What? Plodder? No... He was a puncher who, together with Blackburn realized a puncher will get a certain amount of opportunities during a 15 round fight. Louis' strategy was to maximize those opportunities, efficiently applying pressure without chasing his opponent around. People like you fail to realize how incredible it is that a "puncher" was able to win as consistently as Louis did. Most punchers eventually get "conned" as in Billy conn. an inferior boxer just has to avoid, even the greatest puncher to win... The odds go to the boxer.

                      And what puncher cares about rounds? Wilder lost most rounds to Ortiz, twice... and beat him convincingly. The reason has nothing to do with winning rounds.

                      Louis could slip a jab... and the punches change certain dynamics for everyone. Some people (I don't) think Canera moved well. The big men today, as Shoulder Roll has implied, would have their own problems dealing with a fighter who was prepared to go fifteen rounds, at a high activity rate, who could exploit bad defensive habits... And who got hit by guys who also hit very hard and got up.

                      Klitsko lost to Sanders... A hard hitter. How would he take a Louis punch? Lewis moved better, but your more or less saying, he would not be hit by Louis, who managed to stalk opponents, and find a way to connect for how many title fights?

                      Louis is venerated for a reason... His jab, by the way, was not exceptional and did not need to be.
                      Those of the times called Louis the shuffler and it was not a compliment. The 30's was a weaker time for heavyweight boxing. No less authority than Ring Magazine who loved Joe Louis says so when they ranked the decades.

                      Sorry-- Louis had slow feet, iffy balance, a low guard ( Most of the time ) , and a stick your face forward type of style, a reason why Schmeling, Walcott, Conn and Charles, the best boxers Louis fought ( Let me know if you disagree with that ) bettered him in a rounds won to rounds lost tally. One knocked him out, another stunned him ( Conn @168 pounds ) another was robbed of a decision win, and was way ahead in a re-match until doing something stupid and getting caught, and the last butchered him. Check the score cards, and you'll see.

                      I don't think Wilder is skilled period, and should not be compared to Lewis or Wlad, except as a right hand puncher.

                      No-- I don't think Wlad could take Louis best with his 6 ounce gloves, and the reverse is also true, so it comes down to who lands their best fight. Same with Lennox Lewis.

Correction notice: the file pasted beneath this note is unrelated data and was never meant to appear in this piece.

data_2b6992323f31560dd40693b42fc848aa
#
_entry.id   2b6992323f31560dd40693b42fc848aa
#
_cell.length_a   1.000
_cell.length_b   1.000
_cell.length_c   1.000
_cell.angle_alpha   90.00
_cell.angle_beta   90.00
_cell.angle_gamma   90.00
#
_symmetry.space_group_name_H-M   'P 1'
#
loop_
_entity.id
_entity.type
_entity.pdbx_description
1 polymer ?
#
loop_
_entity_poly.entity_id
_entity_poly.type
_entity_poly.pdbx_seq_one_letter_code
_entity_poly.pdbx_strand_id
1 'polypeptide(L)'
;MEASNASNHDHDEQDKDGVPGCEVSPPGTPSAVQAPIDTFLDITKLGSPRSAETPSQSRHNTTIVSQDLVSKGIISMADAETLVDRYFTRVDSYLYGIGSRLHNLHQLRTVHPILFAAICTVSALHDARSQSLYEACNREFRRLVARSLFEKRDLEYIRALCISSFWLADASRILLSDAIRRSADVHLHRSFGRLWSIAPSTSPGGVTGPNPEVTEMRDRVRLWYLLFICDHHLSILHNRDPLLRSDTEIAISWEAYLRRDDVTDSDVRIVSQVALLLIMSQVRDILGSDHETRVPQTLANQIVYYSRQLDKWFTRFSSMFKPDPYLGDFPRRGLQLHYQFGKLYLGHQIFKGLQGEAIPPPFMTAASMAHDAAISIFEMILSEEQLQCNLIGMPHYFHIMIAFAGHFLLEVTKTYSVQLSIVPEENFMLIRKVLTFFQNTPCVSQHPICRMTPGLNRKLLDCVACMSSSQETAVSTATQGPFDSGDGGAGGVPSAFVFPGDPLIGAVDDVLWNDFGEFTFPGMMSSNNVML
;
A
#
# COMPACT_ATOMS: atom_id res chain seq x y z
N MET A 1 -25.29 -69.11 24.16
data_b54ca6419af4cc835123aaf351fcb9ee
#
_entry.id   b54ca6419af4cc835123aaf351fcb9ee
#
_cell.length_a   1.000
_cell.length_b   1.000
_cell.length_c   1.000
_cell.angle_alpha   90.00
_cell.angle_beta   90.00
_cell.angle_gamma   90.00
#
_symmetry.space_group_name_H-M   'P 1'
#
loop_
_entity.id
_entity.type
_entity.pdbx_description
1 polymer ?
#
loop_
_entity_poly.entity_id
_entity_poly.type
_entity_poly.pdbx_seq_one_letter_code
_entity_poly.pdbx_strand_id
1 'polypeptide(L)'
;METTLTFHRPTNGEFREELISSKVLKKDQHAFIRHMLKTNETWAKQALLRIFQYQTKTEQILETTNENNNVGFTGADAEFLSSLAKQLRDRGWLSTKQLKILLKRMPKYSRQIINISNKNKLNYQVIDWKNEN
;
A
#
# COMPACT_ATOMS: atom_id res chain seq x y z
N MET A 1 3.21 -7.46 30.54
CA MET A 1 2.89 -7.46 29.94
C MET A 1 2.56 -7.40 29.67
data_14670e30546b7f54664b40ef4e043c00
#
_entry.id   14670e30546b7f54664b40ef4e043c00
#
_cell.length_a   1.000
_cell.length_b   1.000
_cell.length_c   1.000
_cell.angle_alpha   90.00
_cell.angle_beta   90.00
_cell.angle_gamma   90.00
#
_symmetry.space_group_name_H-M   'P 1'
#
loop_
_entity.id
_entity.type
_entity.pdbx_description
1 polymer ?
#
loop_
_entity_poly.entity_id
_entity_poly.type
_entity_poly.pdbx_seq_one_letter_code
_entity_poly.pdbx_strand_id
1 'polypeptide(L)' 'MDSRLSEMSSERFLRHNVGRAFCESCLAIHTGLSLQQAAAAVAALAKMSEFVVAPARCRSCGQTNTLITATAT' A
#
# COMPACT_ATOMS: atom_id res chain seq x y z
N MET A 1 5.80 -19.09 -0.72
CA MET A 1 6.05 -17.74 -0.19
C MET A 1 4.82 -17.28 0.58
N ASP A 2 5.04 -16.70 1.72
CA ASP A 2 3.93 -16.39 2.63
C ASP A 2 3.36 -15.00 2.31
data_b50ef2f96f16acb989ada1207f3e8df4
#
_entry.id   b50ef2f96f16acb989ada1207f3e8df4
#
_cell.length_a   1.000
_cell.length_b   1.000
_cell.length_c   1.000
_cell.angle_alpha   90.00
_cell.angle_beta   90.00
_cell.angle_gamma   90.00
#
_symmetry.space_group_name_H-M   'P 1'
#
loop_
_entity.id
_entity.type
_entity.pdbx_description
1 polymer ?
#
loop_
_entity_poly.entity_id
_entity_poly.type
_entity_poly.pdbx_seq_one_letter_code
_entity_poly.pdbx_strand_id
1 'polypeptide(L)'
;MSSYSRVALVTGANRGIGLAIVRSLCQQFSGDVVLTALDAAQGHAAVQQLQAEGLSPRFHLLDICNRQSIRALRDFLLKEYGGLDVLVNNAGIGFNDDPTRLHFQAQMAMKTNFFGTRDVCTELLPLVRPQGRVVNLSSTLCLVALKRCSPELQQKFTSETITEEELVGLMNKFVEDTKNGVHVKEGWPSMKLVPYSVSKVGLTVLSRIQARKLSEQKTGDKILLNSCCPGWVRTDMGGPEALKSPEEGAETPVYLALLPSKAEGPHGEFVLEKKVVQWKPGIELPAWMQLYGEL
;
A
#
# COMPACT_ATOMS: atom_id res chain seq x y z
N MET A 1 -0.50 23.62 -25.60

Regarding Wlad and Lewis, they would beat ALL of Louis title opponents and likely do it without having the tough times Louis did. Maybe Schmeling or Walcott could pull off the upset, but I'd bet against it.
                      Last edited by Dr. Z; 01-20-2021, 09:43 AM.

                      Comment


                      • #41
                        Originally posted by Dr. Z View Post
                        Those of the times called Louis the shuffler and it was not a compliment. The 30's was a weaker time for heavyweight boxing. No less authority than Ring Magazine who loved Joe Louis says so when they ranked the decades.

                        Sorry-- Louis had slow feet, iffy balance, a low guard ( Most of the time ) , and a stick your face forward type of style, a reason why Schmeling, Walcott, Conn and Charles, the best boxers Louis fought ( Let me know if you disagree with that ) bettered him in a rounds won to rounds lost tally. One knocked him out, another stunned him ( Conn @168 pounds ) another was robbed of a decision win, and was way ahead in a re-match until doing something stupid and getting caught, and the last butchered him. Check the score cards, and you'll see.

                        I don't think Wilder is skilled period, and should not be compared to Lewis or Wlad, except as a right hand puncher.

                        No-- I don't think Wlad could take Louis best with his 6 ounce gloves, and the reverse is also true, so it comes down to who lands their best fight. Same with Lennox Lewis.

                        Regarding Wlad and Lewis, they would beat ALL of Louis title opponents and likely do it without having the tough times Louis did. Maybe Schmeling or Walcott could pull off the upset, but I'd bet against it.
                        There is anecdotal information of all types for virtually every fighter. the knock of Robinson was he didn't really like to fight. So for Louis to be knocked does not mean anything. Ring magazine is not really an authority. An example of an authority would be a trainer... And most boxing men saw perfection in how Blackburn went about developing Louis.


                        Yes, the competition was, in similar fashion to many other eras, not a strong era... Neither was the era of Dempsey, Liston, Marciano, Klitsko, etc. As a matter of fact? there were few strong eras in the heavyweight division. So why single out Louis in this regard?

                        Don't be sorry... every style has strengths and weaknesses. Louis weakness summed up? He had one gear. I guess the fact that he got knocked out so much meant he carried his guard too low...oh wait! He didn't get Kayoed. His balance was perfect...I don't know where you are getting these so called flaws. Stick your face style? Really?

                        I disagree strongly... What puncher do you know, wins rounds consistently against excellent boxers? And then you proceed to explain away all Louis' wins. You have to understand that, especially in the days of a 15 round fight, the puncher's game was a numbers game... A slice of quantum probability! Louis, like all punchers was trained to know, that if he methodically stalked an opponent, he would get a certain amount of opportunities. His training was to utilize those opportunities and not let his man off the hook. So, for exmple, with Conn, when he got his opportunity, he utilized it.

                        Wilder is a puncher, regardless of his "skill" level... He is an example of a puncher to the extreme. He was a great example of what I am trying to get you to understand: He fought Ortiz, who is skilled, and waited for his opportunity. It never mattered the rounds he lost.